Suburban bank embraces its youth with new headquarters


Bridgewater Bank, headquartered in Bloomington, Minn., expects its new St. Louis Park headquarters to cost roughly $35 million by the time it opens this summer.

Outside a bakery on Excelsior Boulevard in St. Louis Park, Minn., college students sporting those clear-rimmed Warby Parker glasses wait for a bus while, down the street, a young mother with blue tye-dye yoga pants totes two kids and a reusable bag filled with Trader Joe’s foodstuffs over to her car. St. Louis Park is an old Minneapolis suburb populated by the young, including young professionals. And it’s a community that the leadership of Bridgewater Bank has been eyeing for more than a decade. 

“We’ve always wanted to be in this Excelsior Boulevard corridor,” said Jerry Baack, president and CEO. “It’s been a long time coming.” 

Come July, the $2.3 billion bank, based in a stodgier suburb to the south, will finally stake its claim in St. Louis Park with a corporate headquarters, a process three years in development.

The bank previously proposed a branch in a space shared with Dominium Apartments, one of its biggest multi-housing clients. The city denied the plan in 2017 after a two-year effort, mainly due to concerns about traffic, density and a perceived lack of outdoor green space. At the time, St. Louis Park Councilmember Gregg Lindberg suggested the bank return to the drawing board and develop a project that worked for the community as a whole.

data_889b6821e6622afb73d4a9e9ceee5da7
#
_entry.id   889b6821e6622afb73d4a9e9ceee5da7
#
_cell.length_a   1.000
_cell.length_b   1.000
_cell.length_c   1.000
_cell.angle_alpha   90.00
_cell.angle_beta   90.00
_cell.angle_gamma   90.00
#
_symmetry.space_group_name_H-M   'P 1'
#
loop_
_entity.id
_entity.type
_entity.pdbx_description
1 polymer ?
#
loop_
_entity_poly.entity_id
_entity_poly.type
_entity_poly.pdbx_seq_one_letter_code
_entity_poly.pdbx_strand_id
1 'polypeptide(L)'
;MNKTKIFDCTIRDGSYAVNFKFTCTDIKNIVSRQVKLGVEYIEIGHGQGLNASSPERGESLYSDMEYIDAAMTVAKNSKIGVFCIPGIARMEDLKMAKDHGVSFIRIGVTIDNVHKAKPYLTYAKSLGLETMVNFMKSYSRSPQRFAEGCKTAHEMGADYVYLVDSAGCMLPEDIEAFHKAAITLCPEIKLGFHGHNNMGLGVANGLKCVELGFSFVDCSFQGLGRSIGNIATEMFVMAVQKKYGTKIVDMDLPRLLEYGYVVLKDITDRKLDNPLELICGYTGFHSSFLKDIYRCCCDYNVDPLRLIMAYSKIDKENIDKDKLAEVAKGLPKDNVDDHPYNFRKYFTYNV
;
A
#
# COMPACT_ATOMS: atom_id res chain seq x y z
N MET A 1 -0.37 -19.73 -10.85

In 2018, Bridgewater’s leadership submitted a proposal for a four-story corporate bank headquarters. This time, its proposal won unanimous approval.

The building is perched on the northwest corner of Excelsior Boulevard and Monterey Drive, with the interior designed by MDG architects and the exterior designed by DJR architects. The 80,000-square-foot building will offer a full-service branch, corporate space on the second and third floors, with the top floor available to lease. At sidewalk level, plans are set for Hazellewood Tap Room and Grill to open.

At the building site for Bridgewater Bank’s corporate headquarters in St. Louis Park, Minn., from left: Jerry Baack, president and CEO, Mary Jayne Crocker, chief operating officer, and Jordan Palmstein, facilities manager.

“We had already gone through dealing with the city on all their requirements,” said Mary Jayne Crocker, chief operating officer, reflecting on the unsuccessful effort with Dominium Apartments. “So when we decided instead to build our corporate center, we already knew what the city and the residents were expecting.”

The corporate center accommodates walking and biking paths, and is nestled on the outskirts of downtown and uptown Minneapolis. The city of St. Louis Park offered the project tax increment financing, which required the bank put together an art committee as part of the development agreement. Based on the development costs, the bank was compelled to spend roughly $75,000 on public art. 

Half of the required spending will go into a mural in the building’s four-story glass atrium at the back of the building, visible to walkers, bikers and shoppers leaving the nearby Trader Joe’s. The bank’s staff and their families have already begun painting broad strokes of color schemes on canvases, which artists will use as a base for the actual mural. The mural will include Orioles, the mascot of St. Louis Park’s high school, along with Minneapolis’ iconic Stone Arch Bridge, among other locally-inspired designs.